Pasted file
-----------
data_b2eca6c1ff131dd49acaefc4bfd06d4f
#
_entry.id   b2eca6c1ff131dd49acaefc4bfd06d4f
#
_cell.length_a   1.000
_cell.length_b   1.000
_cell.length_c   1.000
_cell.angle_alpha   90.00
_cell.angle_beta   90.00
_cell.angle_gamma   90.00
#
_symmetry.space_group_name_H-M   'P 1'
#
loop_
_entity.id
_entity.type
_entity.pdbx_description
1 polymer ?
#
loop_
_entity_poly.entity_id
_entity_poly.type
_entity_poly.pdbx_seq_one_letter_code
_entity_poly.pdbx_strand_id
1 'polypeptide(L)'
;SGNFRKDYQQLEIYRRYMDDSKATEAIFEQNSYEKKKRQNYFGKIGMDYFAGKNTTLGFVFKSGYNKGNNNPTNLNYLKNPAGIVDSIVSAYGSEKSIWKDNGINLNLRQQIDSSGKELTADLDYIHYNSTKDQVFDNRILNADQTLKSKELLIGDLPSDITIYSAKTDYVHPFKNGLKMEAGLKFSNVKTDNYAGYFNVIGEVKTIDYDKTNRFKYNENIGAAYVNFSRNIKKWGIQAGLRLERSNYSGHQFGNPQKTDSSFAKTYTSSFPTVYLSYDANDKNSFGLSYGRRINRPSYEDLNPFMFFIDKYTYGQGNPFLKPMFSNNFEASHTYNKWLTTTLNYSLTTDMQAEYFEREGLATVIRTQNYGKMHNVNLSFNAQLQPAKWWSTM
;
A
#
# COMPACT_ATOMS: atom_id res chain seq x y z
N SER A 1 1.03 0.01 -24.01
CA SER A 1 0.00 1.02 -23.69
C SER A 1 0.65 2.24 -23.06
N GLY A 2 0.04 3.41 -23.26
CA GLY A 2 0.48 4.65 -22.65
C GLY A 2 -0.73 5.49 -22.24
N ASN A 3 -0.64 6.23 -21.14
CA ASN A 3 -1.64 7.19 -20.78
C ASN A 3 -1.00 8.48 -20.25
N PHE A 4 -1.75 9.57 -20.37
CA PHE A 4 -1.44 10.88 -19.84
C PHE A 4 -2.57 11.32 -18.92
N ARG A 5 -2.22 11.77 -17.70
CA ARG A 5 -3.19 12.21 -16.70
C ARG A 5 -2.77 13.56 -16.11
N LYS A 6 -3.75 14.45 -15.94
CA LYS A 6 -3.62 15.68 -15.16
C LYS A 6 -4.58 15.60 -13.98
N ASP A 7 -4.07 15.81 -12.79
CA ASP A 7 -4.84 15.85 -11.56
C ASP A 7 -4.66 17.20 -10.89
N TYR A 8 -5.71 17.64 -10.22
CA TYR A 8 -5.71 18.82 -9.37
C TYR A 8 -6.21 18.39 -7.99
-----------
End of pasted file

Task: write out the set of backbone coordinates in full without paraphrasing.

data_b2eca6c1ff131dd49acaefc4bfd06d4f
#
_entry.id   b2eca6c1ff131dd49acaefc4bfd06d4f
#
_cell.length_a   1.000
_cell.length_b   1.000
_cell.length_c   1.000
_cell.angle_alpha   90.00
_cell.angle_beta   90.00
_cell.angle_gamma   90.00
#
_symmetry.space_group_name_H-M   'P 1'
#
loop_
_entity.id
_entity.type
_entity.pdbx_description
1 polymer ?
#
loop_
_entity_poly.entity_id
_entity_poly.type
_entity_poly.pdbx_seq_one_letter_code
_entity_poly.pdbx_strand_id
1 'polypeptide(L)'
;SGNFRKDYQQLEIYRRYMDDSKATEAIFEQNSYEKKKRQNYFGKIGMDYFAGKNTTLGFVFKSGYNKGNNNPTNLNYLKNPAGIVDSIVSAYGSEKSIWKDNGINLNLRQQIDSSGKELTADLDYIHYNSTKDQVFDNRILNADQTLKSKELLIGDLPSDITIYSAKTDYVHPFKNGLKMEAGLKFSNVKTDNYAGYFNVIGEVKTIDYDKTNRFKYNENIGAAYVNFSRNIKKWGIQAGLRLERSNYSGHQFGNPQKTDSSFAKTYTSSFPTVYLSYDANDKNSFGLSYGRRINRPSYEDLNPFMFFIDKYTYGQGNPFLKPMFSNNFEASHTYNKWLTTTLNYSLTTDMQAEYFEREGLATVIRTQNYGKMHNVNLSFNAQLQPAKWWSTM
;
A
#
# COMPACT_ATOMS: atom_id res chain seq x y z
N SER A 1 1.03 0.01 -24.01
CA SER A 1 0.00 1.02 -23.69
C SER A 1 0.65 2.24 -23.06
N GLY A 2 0.04 3.41 -23.26
CA GLY A 2 0.48 4.65 -22.65
C GLY A 2 -0.73 5.49 -22.24
N ASN A 3 -0.64 6.23 -21.14
CA ASN A 3 -1.64 7.19 -20.78
C ASN A 3 -1.00 8.48 -20.25
N PHE A 4 -1.75 9.57 -20.37
CA PHE A 4 -1.44 10.88 -19.84
C PHE A 4 -2.57 11.32 -18.92
N ARG A 5 -2.22 11.77 -17.70
CA ARG A 5 -3.19 12.21 -16.70
C ARG A 5 -2.77 13.56 -16.11
N LYS A 6 -3.75 14.45 -15.94
CA LYS A 6 -3.62 15.68 -15.16
C LYS A 6 -4.58 15.60 -13.98
N ASP A 7 -4.07 15.81 -12.79
CA ASP A 7 -4.84 15.85 -11.56
C ASP A 7 -4.66 17.20 -10.89
N TYR A 8 -5.71 17.64 -10.22
CA TYR A 8 -5.71 18.82 -9.37
C TYR A 8 -6.21 18.39 -7.99